When I bought my car (the one that is currently not being driven) in 2008, I needed to borrow $3,500 on top of the $1,000 I had saved to pay the private seller. However, I ended up taking out a loan for $5,000. Why in the world would I take on more debt than was necessary?
First, I need to explain that I was in a little different mindset in 2008 than I am now. I thought taking out a car loan was a reasonable thing to do. As I said, I only had about $1000 available (and NO emergency fund!) to put toward the car but I wanted one worth a little more than that. Our plan for our next car is to pay for it in cash and not compromise our financial stability to do so. But, back in 2008…
I knew that when I moved from Rockville, MD to Durham, NC for grad school I would need to buy a car. I researched Durham and assessed that by choosing to live in a safer part of town I would have to give up the car-free lifestyle I had enjoyed in the DC area. I did some light research into the best used car models available and decided that my first choice of vehicle would be a Toyota Echo. In the summer months I started searching for Echos in used car dealerships and from private sellers all over the East Coast. It turns out there weren’t a lot available! So I waited. While I waited, I moved to Durham and borrowed one of my parents’ cars for the interim.
Finally, the perfect Echo appeared on Craigslist from a seller in VA. It was a 2002 with relatively low mileage and the seller had listed it for below its value because of some cosmetic damage. Through some email exchanges, I negotiated a price for the car ($4,500) and arranged that my mother would go check out the car and buy it for me, since the seller lived close to my parents. I just had to secure the financing.
I researched interest rates for auto loans and went to the local bank that offered the best ones. After getting quite far into the loan application process, we hit a snag: Because the car was being sold by a private party out of state, the bank would not be able to issue me the loan. There was nothing that bank could do for me.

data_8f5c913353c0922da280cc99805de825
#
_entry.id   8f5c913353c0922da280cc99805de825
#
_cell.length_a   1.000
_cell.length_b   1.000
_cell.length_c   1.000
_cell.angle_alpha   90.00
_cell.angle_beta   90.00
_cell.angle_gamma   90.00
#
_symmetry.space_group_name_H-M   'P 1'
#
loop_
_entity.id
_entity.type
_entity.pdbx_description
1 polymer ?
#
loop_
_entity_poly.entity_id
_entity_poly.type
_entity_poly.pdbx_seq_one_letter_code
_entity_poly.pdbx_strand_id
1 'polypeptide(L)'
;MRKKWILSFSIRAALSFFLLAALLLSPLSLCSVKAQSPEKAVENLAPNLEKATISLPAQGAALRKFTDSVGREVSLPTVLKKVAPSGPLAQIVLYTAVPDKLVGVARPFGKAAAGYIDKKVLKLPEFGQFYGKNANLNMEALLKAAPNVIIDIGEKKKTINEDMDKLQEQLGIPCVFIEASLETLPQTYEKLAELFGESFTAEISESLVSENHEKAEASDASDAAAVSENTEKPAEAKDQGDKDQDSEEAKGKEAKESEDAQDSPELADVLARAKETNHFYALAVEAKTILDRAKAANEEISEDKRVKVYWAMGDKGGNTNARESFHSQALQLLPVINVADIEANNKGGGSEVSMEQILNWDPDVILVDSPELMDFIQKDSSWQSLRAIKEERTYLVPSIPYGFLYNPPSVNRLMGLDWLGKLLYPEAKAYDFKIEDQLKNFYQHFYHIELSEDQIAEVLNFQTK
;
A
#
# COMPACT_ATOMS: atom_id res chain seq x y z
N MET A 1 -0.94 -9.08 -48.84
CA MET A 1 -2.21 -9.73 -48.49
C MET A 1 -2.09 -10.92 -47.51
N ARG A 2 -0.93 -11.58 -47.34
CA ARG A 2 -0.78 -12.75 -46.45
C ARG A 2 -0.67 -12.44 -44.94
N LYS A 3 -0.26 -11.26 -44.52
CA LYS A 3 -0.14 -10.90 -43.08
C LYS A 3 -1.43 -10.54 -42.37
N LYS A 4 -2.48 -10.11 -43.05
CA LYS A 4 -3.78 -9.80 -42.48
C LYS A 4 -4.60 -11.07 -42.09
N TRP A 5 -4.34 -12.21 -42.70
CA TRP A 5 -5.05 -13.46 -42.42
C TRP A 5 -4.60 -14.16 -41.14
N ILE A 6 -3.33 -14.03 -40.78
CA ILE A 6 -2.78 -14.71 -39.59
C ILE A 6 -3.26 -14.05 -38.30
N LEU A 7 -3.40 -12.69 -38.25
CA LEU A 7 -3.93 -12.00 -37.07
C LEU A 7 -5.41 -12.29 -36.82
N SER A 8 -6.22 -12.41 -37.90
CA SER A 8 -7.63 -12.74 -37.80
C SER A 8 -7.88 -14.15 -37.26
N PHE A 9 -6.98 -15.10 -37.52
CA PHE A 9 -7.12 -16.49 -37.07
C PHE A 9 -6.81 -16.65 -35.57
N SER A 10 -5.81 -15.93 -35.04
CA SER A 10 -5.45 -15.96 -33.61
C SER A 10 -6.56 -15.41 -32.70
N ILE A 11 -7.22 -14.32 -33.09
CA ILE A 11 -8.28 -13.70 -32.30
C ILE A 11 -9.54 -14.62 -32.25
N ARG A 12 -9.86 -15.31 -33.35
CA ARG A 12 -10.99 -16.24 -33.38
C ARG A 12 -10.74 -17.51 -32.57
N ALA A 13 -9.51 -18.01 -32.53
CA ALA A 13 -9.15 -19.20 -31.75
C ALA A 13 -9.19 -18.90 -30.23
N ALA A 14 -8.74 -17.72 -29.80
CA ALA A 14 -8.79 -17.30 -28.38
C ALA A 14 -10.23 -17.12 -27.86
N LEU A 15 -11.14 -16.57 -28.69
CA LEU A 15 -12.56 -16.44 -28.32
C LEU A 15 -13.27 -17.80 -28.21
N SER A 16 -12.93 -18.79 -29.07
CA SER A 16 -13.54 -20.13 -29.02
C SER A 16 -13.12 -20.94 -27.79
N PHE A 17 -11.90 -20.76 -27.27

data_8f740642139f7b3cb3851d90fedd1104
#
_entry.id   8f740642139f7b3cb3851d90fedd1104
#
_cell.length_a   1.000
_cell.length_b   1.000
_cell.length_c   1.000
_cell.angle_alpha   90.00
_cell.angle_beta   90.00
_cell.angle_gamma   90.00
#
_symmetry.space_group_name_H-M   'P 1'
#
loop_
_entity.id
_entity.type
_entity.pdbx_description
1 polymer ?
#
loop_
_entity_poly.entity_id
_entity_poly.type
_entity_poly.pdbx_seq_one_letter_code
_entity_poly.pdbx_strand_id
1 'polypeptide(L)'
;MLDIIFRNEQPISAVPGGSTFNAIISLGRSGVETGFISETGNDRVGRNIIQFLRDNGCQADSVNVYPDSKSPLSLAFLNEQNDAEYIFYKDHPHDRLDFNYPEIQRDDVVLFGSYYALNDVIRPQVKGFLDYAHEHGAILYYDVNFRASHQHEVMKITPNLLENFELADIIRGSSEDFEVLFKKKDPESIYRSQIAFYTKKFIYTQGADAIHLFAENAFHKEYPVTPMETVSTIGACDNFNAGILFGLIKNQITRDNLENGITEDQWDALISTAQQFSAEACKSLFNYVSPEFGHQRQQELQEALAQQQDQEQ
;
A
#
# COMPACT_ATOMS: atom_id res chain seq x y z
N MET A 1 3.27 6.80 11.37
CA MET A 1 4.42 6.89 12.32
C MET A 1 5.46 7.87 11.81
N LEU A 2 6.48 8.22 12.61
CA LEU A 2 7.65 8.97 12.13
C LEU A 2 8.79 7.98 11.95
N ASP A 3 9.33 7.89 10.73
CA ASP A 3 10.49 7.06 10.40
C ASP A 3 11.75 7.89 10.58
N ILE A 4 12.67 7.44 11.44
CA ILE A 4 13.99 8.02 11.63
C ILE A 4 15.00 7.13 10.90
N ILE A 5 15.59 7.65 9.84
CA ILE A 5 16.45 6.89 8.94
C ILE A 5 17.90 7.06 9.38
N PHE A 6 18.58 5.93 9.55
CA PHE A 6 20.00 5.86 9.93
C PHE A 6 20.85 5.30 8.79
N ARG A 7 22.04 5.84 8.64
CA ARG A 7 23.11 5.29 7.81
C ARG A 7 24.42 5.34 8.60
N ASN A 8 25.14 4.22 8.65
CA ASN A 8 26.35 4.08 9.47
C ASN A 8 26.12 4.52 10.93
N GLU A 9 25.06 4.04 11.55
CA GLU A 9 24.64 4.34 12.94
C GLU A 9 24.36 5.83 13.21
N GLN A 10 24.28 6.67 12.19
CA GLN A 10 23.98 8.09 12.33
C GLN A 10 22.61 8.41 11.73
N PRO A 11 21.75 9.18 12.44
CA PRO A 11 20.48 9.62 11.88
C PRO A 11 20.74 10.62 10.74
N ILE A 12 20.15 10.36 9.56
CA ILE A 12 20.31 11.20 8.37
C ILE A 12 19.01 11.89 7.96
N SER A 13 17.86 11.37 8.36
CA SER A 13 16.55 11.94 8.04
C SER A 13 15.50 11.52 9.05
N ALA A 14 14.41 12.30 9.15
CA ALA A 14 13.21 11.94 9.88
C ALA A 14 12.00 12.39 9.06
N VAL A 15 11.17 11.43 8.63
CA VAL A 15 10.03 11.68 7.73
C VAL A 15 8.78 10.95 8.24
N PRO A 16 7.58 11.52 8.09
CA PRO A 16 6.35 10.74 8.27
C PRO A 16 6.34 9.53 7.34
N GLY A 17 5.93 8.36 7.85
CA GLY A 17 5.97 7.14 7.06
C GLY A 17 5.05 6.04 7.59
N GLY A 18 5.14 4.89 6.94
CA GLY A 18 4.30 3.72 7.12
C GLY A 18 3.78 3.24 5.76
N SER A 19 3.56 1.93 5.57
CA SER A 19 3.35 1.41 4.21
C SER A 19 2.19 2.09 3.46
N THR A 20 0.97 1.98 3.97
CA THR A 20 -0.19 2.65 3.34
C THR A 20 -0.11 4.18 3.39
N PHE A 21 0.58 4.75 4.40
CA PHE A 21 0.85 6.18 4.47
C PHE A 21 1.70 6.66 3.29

I sought out the local bank with the next-lowest interest rates and told them up front the information that had prevented the previous bank from issuing me a loan. This bank didn’t have a problem giving me an unsecured loan to take across state lines to give the seller. However, they would not issue me a loan for $3,500 – the smallest loan they issued was $5,000! Given that I wanted the loan from that bank, I had no choice but to accept the larger amount. I made sure there was no penalty for paying the loan off ahead of schedule.
Everything worked out and my mother bought the car on my behalf. I transferred the $4,500 to her and the extra $1,500 sat in my checking account. I was itching to get rid of it. I hated thinking that I had such a large loan and was afraid that some crazy error would cause me to lose it. I had to wait a few weeks for my account with the lender to be set up to accept payments, and I sent the extra $1,500 back with my first scheduled withdrawal. I ended up paying off the loan early and the car has been mine free and clear for years!
I guess the lesson I learned from this is truly that cash is king! I don’t want to have to jump through these hoops and meet silly requirements to have access to money – I’d rather just have my own.
Have you ever been faced with a weird situation involving a loan? Do you think there is something else I should have done?
photo from ansonchappell